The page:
As told to Mary Clare Glover
I was a junior attending physician at Los Angeles County Hospital. A 16-year-old had been visiting his nephew in a bad neighborhood. There was a birthday party, and they were standing outside.
Somebody just walked by and shot my patient—the 16-year-old—as part of a gang initiation. The bullet went through the base of his neck. When he came in, he was in bad shape. All he said was “Please save me.”
I operated for about an hour. He died on the table. And then I went to tell his mother—it was the first time I had to tell somebody her child had died.
The thing about these scenarios is that the parent knows that you know whether or not her kid is alive or dead. And I felt like I wasn’t supposed to say this in the middle of the waiting room. I wanted to have her sitting down and in a private room when I delivered the news. But that meant that, during the really long walk down the hallway, I’m withholding the most important news she’ll ever hear in her life. And I know that she is trying to discern it from my body language. She’s trying to read from the way I walk whether her son is alive. I don’t know whether I should allow that information to show or if it’s better to somehow hide it.
I led her back, and I sat her down and told her. She screamed and said, “Why couldn’t you save my baby? That’s your job!” That’s exactly what I was thinking: Why couldn’t I have saved her son? It’s my job to be able to do that.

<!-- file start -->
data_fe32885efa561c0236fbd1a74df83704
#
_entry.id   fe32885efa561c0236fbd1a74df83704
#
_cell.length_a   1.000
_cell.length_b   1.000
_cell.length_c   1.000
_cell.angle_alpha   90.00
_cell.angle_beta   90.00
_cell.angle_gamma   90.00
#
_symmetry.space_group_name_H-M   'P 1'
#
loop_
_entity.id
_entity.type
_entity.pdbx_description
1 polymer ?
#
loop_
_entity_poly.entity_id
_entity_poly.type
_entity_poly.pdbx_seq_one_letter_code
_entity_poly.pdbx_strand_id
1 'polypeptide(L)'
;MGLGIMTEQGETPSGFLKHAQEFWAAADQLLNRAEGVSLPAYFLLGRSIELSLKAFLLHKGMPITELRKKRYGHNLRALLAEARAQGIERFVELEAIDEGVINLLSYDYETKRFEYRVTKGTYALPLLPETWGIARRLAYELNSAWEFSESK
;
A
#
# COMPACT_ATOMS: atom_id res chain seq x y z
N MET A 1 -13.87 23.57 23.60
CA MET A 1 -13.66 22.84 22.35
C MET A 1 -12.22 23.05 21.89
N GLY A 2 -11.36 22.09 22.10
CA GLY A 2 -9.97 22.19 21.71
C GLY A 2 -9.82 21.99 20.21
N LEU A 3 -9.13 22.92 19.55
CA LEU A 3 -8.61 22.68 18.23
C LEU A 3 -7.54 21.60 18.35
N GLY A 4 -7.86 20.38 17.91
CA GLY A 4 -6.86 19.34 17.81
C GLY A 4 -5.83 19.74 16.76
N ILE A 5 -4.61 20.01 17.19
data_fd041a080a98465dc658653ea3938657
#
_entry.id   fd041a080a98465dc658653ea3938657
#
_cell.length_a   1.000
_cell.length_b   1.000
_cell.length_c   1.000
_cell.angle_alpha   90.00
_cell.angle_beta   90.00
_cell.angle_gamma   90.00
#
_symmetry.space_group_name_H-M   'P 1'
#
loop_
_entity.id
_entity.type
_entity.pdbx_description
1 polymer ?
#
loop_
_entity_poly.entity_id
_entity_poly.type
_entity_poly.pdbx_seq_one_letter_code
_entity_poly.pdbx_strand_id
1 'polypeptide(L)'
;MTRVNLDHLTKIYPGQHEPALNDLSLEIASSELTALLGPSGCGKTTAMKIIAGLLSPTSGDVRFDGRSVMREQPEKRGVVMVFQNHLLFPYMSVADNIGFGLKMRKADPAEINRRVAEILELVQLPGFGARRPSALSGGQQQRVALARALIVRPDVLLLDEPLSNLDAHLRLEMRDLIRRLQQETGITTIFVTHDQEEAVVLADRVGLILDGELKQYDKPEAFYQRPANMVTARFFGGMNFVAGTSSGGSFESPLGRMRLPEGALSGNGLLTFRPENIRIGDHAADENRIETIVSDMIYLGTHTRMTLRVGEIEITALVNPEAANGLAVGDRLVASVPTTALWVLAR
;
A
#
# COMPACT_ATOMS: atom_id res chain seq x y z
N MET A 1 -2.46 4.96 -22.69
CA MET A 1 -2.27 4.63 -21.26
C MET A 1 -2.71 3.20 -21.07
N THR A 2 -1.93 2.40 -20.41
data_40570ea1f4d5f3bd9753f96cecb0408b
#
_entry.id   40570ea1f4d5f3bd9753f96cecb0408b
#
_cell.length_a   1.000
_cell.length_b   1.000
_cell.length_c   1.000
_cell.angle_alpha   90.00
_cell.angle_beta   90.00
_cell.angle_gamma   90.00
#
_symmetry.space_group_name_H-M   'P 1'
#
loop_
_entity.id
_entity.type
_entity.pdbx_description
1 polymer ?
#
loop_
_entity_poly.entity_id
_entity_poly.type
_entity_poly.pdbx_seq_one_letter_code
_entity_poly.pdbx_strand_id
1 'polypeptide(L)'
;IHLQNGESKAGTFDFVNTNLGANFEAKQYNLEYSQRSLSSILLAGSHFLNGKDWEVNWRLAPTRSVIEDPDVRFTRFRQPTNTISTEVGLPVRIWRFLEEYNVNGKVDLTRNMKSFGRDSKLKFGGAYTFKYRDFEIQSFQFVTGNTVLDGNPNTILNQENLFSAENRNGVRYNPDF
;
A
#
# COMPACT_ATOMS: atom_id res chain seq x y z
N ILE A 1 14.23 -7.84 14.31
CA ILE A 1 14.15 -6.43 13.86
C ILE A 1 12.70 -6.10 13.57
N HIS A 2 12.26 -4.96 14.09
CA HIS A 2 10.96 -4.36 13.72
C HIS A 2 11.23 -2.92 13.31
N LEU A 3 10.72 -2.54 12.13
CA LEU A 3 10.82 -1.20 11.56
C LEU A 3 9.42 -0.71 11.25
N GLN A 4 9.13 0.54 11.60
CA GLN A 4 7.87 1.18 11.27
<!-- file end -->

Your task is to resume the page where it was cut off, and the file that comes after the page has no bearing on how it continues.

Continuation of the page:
She took a swing at me and ripped my shirt. Then she collapsed. I didn’t know what to do. I felt completely, singularly, personally responsible for the death of her child. She was hysterical for so long that I eventually had to tell one of her family members the news. I repeated my name and said that I wanted to answer questions if anybody had them. I said “I’m sorry” again and then walked out.
I take some comfort now in knowing that that’s generally the way it goes, and that doesn’t mean that I’m doing it wrong. There’s no right answer. It’s also gotten harder—much harder—since I had kids. But I’ve also learned not to feel solely responsible for everyone who dies on the operating table. You have to learn to reserve some blame for the person who pulled the trigger.
Jack Sava is director of trauma at Washington Hospital Center. This article appears in the November 2011 issue of The Washingtonian.